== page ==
Conference Paper

Extension of the multi-channel Wiener filter with ITD cues for noise reduction in binaural hearing aids

Dept. of Electr. Eng., Katholieke Univ., Leuven
DOI: 10.1109/ASPAA.2005.1540171 Conference: Applications of Signal Processing to Audio and Acoustics, 2005. IEEE Workshop on
Source: IEEE Xplore

ABSTRACT

This paper presents a novel extension of the multi-channel Wiener filter (MWF) for noise reduction in binaural hearing aids, taking into account binaural localisation cues. By adding a term related to the interaural time difference (ITD) cue of the noise component to the cost function of the MWF, both the ITD cues of the speech and the noise component can be preserved, in addition to significantly improving the signal-to-noise ratio of the microphone signals

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    • "traffic) even dangerous for the hearing aid user. To optimally benefit from binaural unmasking and to preserve the spatial impression for the hearing aid user, several extensions of the binaural MWF have been proposed, which aim to also preserve the binaural cues of the residual noise component by including cue preservation terms in the binaural MWF cost function [20], [25], [27]. However, for all proposed binaural MWF extensions, a trade-off between noise reduction performance and binaural cue preservation exists and by design, MWF-based algorithms suffer from some distortion of the desired source. "
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    ABSTRACT: The objective of binaural noise reduction algorithms is not only to selectively extract the desired speaker and to suppress interfering sources (e.g., competing speakers) and ambient background noise, but also to preserve the auditory impression of the complete acoustic scene. For directional sources this can be achieved by preserving the relative transfer function (RTF) which is defined as the ratio of the acoustical transfer functions relating the source and the two ears and corresponds to the binaural cues. In this paper, we theoretically analyze the performance of three algorithms that are based on the binaural minimum variance distortionless response (BMVDR) beamformer, and hence, process the desired source without distortion. The BMVDR beamformer preserves the binaural cues of the desired source but distorts the binaural cues of the interfering source. By adding an interference reduction (IR) constraint, the recently proposed BMVDR-IR beamformer is able to preserve the binaural cues of both the desired source and the interfering source. We further propose a novel algorithm for preserving the binaural cues of both the desired source and the interfering source by adding a constraint preserving the RTF of the interfering source, which will be referred to as the BMVDR-RTF beamformer. We analytically evaluate the performance in terms of binaural signal-to-interference-and-noise ratio (SINR), signal-to-interference ratio (SIR), and signal-to-noise ratio (SNR) of the three considered beamformers. It can be shown that the BMVDR-RTF beamformer outperforms the BMVDR-IR beamformer in terms of SINR and outperforms the BMVDR beamformer in terms of SIR. Among all beamformers which are distortionless with respect to the desired source and preserve the binaural cues of the interfering source, the newly proposed BMVDR-RTF beamformer is optimal in terms of SINR. Simulations using acoustic transfer functions measured on a binaural hearing aid validate our theoretical results.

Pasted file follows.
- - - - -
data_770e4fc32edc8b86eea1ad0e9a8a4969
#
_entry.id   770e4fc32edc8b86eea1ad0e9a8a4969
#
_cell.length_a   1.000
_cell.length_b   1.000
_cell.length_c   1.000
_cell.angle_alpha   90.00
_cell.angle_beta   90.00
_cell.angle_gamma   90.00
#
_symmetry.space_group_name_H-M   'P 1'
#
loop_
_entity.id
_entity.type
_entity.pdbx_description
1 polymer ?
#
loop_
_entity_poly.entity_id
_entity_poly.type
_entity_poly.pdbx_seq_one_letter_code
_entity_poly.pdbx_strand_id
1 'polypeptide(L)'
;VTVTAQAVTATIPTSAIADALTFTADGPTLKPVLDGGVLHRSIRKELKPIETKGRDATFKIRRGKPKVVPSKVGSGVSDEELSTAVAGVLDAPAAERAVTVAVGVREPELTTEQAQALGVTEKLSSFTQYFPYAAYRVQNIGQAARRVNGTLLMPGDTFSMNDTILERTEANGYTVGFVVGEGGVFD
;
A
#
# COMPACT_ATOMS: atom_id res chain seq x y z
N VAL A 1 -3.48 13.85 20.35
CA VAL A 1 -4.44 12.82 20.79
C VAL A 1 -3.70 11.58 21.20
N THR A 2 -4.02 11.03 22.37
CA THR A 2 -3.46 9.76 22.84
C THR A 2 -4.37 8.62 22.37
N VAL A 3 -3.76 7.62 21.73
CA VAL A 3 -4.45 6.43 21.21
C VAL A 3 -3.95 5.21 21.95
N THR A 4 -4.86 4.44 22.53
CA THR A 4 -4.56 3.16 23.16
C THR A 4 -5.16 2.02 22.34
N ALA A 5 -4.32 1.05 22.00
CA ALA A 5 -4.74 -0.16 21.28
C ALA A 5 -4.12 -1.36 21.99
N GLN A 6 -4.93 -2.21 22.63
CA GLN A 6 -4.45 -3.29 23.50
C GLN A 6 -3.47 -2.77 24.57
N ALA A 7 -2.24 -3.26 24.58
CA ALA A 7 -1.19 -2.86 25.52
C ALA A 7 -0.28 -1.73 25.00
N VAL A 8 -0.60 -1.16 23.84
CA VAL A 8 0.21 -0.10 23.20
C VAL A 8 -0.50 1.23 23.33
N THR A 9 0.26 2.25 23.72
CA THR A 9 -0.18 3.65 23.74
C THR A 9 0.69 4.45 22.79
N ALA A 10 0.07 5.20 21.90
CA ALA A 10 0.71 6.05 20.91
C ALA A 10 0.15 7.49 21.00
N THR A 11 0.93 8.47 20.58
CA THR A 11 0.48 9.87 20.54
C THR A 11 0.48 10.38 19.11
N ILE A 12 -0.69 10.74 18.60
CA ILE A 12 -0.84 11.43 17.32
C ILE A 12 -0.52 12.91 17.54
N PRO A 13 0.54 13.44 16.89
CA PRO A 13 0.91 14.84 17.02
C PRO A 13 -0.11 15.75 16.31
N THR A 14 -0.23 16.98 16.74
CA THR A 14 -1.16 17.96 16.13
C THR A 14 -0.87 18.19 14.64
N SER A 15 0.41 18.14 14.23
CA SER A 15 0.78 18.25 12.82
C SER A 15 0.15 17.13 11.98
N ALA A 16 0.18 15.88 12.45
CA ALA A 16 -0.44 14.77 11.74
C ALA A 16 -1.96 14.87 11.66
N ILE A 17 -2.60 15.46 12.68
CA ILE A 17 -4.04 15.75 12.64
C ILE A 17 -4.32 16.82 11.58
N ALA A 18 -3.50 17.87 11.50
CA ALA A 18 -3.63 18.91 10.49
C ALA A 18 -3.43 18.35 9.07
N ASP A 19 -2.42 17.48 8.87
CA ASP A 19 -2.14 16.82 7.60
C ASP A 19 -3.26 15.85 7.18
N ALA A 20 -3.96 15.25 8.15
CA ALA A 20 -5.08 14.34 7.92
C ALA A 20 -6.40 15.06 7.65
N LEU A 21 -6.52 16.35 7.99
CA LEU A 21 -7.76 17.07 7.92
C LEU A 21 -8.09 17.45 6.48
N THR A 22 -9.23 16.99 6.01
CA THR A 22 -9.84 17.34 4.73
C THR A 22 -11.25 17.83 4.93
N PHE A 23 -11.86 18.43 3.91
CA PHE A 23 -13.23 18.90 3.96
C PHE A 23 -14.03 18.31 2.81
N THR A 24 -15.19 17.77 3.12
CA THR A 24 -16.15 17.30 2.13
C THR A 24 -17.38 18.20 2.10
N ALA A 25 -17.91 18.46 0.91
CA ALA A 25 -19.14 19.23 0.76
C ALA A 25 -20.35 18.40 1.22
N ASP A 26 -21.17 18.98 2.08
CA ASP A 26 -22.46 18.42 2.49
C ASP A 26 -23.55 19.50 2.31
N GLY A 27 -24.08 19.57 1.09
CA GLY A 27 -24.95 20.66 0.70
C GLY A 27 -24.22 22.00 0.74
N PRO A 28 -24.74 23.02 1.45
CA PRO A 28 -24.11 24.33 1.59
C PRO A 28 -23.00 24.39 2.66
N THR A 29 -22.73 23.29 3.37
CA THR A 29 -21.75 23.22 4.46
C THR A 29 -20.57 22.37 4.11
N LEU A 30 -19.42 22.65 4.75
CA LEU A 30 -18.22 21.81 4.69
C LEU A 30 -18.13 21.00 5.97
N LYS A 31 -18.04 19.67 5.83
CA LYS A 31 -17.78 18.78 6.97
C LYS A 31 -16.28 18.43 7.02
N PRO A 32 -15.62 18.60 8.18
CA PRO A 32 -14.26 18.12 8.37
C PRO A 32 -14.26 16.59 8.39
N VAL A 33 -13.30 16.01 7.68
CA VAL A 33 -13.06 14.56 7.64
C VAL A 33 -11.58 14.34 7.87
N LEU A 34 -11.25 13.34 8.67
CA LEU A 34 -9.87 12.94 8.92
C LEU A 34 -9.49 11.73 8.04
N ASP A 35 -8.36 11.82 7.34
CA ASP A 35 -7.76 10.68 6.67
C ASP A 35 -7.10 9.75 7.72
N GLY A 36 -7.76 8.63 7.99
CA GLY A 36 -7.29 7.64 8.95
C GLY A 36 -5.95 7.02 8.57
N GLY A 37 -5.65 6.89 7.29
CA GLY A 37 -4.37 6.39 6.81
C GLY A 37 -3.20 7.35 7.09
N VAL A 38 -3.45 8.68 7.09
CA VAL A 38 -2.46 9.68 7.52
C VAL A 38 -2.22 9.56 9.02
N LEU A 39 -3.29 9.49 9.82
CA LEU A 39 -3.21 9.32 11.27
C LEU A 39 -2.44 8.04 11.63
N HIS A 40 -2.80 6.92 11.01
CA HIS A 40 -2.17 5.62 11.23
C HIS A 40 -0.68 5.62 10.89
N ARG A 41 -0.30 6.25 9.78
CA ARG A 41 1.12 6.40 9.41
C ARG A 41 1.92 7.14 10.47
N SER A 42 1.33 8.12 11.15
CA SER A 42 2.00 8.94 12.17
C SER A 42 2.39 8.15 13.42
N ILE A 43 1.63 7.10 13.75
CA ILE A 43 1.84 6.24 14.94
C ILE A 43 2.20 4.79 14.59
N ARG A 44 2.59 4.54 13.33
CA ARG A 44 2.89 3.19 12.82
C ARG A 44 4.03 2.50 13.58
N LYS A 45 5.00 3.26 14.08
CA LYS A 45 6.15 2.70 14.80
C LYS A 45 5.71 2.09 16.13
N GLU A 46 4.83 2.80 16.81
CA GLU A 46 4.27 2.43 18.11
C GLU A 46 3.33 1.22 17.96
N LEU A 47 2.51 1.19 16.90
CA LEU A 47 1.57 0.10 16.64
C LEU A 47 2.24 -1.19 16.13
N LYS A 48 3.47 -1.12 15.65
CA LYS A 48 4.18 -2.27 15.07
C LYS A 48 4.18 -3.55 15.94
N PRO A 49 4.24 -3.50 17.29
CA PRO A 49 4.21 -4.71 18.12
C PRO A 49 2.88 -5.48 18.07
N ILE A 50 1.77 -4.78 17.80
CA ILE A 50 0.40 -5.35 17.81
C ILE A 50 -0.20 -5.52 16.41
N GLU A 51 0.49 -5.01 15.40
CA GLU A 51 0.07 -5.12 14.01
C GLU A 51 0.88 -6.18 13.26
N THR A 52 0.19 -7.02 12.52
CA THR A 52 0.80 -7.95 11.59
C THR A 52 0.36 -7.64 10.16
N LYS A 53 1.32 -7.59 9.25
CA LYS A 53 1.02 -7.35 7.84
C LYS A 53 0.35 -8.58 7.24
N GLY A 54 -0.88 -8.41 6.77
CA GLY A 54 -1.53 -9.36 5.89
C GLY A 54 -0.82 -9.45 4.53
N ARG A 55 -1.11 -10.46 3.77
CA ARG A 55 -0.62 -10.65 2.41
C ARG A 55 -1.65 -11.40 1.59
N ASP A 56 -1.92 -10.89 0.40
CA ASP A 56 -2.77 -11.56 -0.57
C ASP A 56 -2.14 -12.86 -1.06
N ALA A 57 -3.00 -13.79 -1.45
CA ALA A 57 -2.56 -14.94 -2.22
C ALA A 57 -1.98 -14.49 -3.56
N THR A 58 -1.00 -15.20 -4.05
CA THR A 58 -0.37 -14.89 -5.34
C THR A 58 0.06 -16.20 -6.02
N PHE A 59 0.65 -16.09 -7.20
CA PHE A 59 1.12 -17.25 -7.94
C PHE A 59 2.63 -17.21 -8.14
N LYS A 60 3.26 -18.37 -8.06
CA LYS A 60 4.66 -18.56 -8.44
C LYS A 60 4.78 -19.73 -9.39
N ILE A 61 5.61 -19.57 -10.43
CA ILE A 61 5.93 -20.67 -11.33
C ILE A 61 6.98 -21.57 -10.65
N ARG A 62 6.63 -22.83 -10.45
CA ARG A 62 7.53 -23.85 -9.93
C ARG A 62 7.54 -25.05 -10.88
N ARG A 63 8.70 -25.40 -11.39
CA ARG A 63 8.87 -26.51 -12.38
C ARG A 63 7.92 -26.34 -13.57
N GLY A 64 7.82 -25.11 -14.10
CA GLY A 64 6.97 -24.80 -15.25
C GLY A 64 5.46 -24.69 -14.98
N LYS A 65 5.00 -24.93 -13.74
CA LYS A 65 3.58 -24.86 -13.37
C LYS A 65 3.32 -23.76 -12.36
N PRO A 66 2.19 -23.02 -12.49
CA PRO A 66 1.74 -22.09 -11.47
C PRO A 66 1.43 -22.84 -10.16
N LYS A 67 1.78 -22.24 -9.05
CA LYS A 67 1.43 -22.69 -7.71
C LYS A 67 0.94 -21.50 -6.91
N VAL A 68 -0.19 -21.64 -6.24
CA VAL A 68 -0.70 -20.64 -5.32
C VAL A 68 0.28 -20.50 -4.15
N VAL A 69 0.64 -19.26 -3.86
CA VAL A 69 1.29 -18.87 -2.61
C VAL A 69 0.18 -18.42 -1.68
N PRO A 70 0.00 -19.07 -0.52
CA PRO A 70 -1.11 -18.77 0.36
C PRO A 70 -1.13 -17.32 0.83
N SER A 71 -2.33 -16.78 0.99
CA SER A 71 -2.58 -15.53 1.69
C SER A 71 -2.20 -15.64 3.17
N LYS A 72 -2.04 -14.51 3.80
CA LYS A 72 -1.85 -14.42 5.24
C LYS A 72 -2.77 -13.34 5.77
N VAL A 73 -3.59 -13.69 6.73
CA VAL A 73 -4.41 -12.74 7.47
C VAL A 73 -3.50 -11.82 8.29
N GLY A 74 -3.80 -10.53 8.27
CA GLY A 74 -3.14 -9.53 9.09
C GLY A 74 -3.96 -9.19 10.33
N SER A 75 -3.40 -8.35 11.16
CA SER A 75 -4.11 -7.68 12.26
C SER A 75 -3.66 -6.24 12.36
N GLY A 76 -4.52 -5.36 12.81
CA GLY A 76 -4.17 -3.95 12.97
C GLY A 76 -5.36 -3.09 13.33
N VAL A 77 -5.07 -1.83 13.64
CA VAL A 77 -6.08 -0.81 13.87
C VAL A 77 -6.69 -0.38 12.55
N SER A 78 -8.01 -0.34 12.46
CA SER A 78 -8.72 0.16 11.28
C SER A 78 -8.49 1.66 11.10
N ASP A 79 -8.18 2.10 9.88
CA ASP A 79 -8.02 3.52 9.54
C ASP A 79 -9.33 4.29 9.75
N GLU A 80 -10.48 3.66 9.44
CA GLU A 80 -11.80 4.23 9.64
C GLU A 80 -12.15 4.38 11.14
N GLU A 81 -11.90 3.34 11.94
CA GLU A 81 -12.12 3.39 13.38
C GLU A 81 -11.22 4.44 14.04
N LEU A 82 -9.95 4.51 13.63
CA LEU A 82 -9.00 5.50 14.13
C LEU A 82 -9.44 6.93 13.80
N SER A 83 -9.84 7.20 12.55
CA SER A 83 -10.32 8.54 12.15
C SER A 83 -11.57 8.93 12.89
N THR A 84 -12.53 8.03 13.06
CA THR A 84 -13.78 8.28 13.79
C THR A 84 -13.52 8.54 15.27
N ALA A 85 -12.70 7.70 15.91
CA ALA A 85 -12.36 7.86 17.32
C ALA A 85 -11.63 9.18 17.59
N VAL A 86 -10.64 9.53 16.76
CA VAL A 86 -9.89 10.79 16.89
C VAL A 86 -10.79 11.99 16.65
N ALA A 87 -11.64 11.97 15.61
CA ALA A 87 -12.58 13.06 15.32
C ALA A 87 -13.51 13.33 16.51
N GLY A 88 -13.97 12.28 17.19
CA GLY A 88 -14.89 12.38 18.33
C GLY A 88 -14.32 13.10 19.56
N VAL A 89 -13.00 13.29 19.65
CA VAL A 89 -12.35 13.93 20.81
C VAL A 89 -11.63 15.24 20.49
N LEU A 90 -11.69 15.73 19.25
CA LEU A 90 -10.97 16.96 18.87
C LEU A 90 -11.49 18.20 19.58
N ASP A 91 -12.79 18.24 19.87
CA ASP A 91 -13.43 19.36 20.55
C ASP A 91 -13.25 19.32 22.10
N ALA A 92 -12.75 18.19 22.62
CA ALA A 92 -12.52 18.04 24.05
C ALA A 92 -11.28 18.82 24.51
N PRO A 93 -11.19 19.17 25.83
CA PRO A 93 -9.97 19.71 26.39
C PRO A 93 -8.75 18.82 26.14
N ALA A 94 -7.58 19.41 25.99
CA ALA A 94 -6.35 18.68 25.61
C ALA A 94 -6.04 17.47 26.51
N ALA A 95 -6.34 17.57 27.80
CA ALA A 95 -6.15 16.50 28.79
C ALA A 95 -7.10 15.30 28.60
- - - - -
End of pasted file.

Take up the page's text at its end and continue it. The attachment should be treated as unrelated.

Full-text · Article · Dec 2015 · IEEE Transactions on Audio Speech and Language Processing
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    • "Moreover, it requires the a priori knowledge about the interaural time and level differences of the source signal, which is difficult if not impossible to acquire in many applications such as teleconferencing. The third category is through the use of multichannel noise reduction principles such as the transfer function based generalized sidelobe canceller (TF-GSC) [17], the multichannel Wiener filter [18], and the spatio-temporal prediction method [19]. Since the multichannel noise reduction techniques are formulated to estimate the desired signals observed at the microphones, the spatial information should be naturally preserved . "